New energy expert analysis shows BC Utilities Commission report on BC Hydro Site C dam is fundamentally flawed

Date: 
Wednesday, November 15, 2017

A new analysis by a veteran energy expert shows that the BC Utilities Commission’s final report on BC Hydro’s Site C dam is fundamentally flawed and has made up to a $3 billion error on the “sunk costs” already invested in the project, leading to faulty conclusions about the viability of Site C to provide clean, green hydroelectric power for 100 years.

The analysis by Lorne Sivertson, former CEO of Columbia Power Corporation, strongly argues that the BC government should go ahead with Site C. And it shows that the BC Utilities Commission effectively ignored up to $3 billion in “sunk costs” of Site C – money already invested in construction to date – leading to serious errors that could wrongly lead to its cancellation.

“That ‘sunk costs’ don’t simply disappear as the BCUC wrongly says – it is a significant investment in Site C that must be considered when the BC government makes its decision on the project,” said Sivertson, also a former senior vice-president of a major bank and former BC assistant deputy minister of energy and finance.

Expert energy lawyer Jim Quail agrees, saying that whatever the final project costs, the total cost of starting the project, then scrapping it, then sourcing power from other resources includes the “sunk costs” that you add into following that option to completion. The public will bear that cost in either scenario. It will not simply disappear if Site C is abandoned.”

“Lorne Sivertson’s analysis provides a significantly different understanding of Site C and why the government should proceed with the project based on a rational, factual and sound economic understanding of where we now stand,” Quail said. “While we can all agree that the BC Liberal government was incredibly reckless in not putting Site C to a full review by the BC Utilities Commission years before construction started and letting all interested parties submit evidence for consideration, the province now has to decide how best to proceed with the funding already invested.”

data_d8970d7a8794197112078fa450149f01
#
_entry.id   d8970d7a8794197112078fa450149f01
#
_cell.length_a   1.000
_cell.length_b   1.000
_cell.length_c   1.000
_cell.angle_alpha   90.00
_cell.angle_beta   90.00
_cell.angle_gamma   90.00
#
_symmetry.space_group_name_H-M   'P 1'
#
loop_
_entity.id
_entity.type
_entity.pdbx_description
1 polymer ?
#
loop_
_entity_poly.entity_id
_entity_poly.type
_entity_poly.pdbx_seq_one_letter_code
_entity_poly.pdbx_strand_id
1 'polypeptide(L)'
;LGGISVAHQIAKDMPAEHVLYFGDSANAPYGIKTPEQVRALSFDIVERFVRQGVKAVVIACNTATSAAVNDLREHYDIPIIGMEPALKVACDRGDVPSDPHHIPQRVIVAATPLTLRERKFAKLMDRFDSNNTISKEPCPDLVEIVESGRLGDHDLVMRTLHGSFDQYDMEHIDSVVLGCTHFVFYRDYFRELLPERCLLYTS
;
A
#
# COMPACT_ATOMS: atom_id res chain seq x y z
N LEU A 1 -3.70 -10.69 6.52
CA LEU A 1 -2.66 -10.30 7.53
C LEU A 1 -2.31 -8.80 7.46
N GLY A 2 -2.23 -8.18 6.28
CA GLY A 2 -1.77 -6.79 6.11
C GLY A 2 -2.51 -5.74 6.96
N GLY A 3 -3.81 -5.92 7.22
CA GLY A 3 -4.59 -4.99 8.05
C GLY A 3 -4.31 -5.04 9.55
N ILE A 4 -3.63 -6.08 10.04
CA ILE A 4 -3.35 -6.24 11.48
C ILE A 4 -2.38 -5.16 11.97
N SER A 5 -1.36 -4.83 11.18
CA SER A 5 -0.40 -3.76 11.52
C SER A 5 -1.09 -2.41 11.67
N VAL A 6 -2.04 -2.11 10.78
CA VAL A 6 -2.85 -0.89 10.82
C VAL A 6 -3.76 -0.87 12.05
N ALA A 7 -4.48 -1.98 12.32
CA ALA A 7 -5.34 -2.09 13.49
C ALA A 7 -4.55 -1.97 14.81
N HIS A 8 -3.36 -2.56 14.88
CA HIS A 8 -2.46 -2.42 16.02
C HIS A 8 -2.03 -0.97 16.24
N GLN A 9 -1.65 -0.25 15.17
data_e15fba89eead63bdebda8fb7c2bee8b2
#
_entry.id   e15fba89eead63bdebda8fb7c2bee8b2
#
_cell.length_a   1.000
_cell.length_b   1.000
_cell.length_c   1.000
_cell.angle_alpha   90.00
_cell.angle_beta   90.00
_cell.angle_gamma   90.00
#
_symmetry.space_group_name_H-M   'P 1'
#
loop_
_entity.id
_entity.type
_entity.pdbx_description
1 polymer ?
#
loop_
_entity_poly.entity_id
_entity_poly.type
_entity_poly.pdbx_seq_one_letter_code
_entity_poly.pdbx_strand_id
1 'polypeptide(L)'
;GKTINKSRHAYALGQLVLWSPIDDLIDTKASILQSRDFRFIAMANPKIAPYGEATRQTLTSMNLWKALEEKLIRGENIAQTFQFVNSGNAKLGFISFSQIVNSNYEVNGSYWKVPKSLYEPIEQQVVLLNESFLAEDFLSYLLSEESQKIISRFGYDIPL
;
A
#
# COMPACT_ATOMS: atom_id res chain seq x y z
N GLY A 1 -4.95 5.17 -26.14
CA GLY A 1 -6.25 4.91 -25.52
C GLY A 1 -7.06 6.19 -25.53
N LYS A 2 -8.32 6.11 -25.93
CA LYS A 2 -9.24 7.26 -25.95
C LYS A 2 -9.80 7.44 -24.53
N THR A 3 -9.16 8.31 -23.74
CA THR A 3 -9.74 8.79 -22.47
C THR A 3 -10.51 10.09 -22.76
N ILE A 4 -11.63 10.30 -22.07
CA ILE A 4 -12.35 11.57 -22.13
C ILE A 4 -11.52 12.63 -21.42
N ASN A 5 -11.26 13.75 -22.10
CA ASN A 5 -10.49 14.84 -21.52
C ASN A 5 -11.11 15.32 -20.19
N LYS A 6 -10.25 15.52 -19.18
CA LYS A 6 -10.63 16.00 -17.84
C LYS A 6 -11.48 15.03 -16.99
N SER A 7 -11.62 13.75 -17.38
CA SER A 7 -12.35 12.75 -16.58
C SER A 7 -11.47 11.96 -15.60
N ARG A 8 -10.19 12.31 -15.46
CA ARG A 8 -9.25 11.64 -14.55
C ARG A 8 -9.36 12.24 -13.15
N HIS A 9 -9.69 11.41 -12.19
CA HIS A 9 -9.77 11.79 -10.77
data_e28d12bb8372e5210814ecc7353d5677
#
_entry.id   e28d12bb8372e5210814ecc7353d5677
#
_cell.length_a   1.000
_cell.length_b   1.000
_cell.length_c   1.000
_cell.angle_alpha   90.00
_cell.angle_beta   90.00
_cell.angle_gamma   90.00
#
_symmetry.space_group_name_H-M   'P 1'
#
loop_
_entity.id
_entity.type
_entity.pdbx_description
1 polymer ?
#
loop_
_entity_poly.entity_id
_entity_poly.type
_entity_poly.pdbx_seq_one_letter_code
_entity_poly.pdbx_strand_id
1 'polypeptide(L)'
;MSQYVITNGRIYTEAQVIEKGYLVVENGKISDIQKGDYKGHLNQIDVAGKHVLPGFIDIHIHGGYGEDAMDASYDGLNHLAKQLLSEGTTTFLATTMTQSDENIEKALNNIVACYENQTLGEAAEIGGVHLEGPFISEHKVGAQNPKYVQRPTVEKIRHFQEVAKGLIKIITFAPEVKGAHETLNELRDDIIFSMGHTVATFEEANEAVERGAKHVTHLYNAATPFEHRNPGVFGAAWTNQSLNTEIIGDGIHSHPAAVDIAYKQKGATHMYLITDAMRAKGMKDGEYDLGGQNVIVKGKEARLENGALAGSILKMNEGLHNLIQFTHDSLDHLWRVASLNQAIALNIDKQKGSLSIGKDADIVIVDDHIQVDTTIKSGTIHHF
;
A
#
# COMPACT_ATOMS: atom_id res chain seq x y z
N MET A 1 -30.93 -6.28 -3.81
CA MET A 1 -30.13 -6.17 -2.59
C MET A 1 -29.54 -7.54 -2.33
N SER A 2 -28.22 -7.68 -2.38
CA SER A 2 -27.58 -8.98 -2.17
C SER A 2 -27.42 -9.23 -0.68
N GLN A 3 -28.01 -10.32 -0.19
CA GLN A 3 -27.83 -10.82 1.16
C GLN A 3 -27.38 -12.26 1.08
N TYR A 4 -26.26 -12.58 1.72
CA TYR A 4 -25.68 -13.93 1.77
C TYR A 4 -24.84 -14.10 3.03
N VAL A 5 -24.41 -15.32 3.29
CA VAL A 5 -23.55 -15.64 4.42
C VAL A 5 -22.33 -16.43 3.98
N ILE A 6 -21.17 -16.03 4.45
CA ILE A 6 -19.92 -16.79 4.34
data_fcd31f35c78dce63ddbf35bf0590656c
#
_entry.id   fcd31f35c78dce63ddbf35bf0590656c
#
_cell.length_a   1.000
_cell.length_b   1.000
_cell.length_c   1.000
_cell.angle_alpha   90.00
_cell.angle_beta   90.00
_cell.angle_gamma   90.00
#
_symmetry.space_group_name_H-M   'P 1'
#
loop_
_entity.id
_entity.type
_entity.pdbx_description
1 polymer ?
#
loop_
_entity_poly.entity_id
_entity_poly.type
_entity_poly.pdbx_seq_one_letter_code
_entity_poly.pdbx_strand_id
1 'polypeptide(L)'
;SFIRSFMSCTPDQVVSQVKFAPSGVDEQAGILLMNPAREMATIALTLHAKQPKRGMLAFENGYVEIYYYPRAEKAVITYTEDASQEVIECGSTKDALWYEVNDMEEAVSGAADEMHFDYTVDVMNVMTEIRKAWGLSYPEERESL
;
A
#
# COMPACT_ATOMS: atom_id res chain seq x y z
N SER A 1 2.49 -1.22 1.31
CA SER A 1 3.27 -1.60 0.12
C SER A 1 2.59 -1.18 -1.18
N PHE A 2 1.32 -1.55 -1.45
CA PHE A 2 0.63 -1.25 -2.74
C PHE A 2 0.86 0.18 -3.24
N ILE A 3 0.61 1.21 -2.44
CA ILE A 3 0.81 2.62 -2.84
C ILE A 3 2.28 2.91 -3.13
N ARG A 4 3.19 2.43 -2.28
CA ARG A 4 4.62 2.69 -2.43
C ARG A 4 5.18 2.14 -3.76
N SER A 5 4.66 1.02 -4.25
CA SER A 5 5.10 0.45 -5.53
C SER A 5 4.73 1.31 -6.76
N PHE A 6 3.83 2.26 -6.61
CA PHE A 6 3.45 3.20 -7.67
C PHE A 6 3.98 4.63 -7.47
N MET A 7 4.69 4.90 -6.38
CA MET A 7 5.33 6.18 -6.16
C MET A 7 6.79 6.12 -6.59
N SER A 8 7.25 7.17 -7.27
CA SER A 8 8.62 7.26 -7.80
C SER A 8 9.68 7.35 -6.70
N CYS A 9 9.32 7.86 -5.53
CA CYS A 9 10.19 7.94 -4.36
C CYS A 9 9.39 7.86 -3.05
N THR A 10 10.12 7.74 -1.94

The disappearing “sunk cost” is far from the only error found in the Sivertson and Associates Report that was commissioned by the Allied Hydro Council of BC. Sivertson also says that – contrary to the BCUC report:

• BC Hydro’s load growth estimate of future electricity needs is reasonable – and that if demand grows by just 1% per year from 2017 through 2036 – the equivalent of three Site C dams will be needed; and also in order to meet BC and Canadian green house gas emission reduction commitments;

• If the demand for electric vehicles continues to grow as rapidly as recent statistics show, even BC Hydro’s growth forecast will be low;

• The BCUC claim that alternative energy sources will have similar benefits and cost the same or less than Site C is not realistic. Alternative supplies are unreliable, particularly given there are no commercial solar power or geothermal power facilities in BC;

• The BCUC is wrong in saying that any surplus Site C power could not be exported to Alberta or the United States for a profit;

• The Columbia River Treaty Downstream Benefits cannot be considered as a reliable alternative to Site C as they are subject to complex international negotiations and can be revoked on notice;

• Project labour agreements as used successfully by BC Premier W.A.C. Bennett on the BCH Heritage Dams and all major dam construction since would greatly assist BC Hydro in completing Site C on schedule;

• While First Nations and environmental concerns are legitimate and should be further addressed to gain support, no Canadian law or Supreme Court decision gives First Nations a veto over resource projects; and that BC Hydro has undertaken exhaustive environmental permitting and First Nations consultations;

• And contrary to opponents’ claims, BC Hydro’s growth projections are not dependent on the development of a liquefied natural gas industry, nor is Site C power predicated on the needs of an LNG industry.

Allied Hydro Council of B.C. Business Representative Wayne Peppard says that Sivertson’s report is an essential analysis for government to consider as it makes a landmark decision by the end of the year that will have repercussions for decades to come.

“It is critical that the BC government consider all the relevant information about Site C before deciding – not to simply accept what are clearly fundamental errors made by the BC Utilities Commission in its final report,” Peppard says.

“Lorne Sivertson brings decades of experience and knowledge to his analysis of Site C and the BCUC report – we are asking the BC government to consider all the facts he presents before making a monumental decision that this province cannot afford to get wrong,” Peppard said.

Peppard notes that the Allied Hydro Council of B.C. has nearly 60 years of dam building experience representing construction workers who built the province’s extremely successful hydroelectric power system – and wants to help make Site C yet another successful dam project with a century of benefits ahead.

“It’s obvious to British Columbians that our province will need more clean, green hydroelectric power in the next 100 years as we move to eliminate the use of fossil fuels, fight climate change and grow our economy – Site C can be a huge factor in a better future,” Peppard said.

The Sivertson and Associates Response to the BCUC Final Report is available online at www.bcbuildingtrades.org

For More Information: 

Wayne Peppard at 778-386-5006 or Bill Tieleman, West Star Communications, cell 778-896-0964 or office 604-844-7827

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AHC Site C BCUC Response.pdf189 KB

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